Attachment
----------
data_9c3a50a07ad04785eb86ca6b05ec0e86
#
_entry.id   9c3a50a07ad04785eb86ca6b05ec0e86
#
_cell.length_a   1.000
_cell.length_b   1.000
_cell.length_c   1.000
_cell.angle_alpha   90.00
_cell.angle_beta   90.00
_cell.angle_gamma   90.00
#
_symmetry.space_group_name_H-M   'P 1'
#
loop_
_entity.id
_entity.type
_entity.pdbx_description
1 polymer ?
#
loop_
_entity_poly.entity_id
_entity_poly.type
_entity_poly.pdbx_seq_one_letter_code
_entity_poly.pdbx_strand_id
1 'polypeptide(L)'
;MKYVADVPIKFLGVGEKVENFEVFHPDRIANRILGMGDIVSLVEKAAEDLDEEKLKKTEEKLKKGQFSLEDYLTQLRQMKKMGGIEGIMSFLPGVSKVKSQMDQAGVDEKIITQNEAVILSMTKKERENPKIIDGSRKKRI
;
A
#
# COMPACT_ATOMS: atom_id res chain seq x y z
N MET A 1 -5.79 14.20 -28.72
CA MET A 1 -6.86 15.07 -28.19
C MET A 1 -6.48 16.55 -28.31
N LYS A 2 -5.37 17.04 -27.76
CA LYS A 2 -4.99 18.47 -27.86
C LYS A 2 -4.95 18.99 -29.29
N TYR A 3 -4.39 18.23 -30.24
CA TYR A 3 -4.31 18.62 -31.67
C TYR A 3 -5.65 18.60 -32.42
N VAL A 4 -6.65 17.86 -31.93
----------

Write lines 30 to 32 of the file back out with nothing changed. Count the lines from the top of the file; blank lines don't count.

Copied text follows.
# COMPACT_ATOMS: atom_id res chain seq x y z
N MET A 1 -5.79 14.20 -28.72
CA MET A 1 -6.86 15.07 -28.19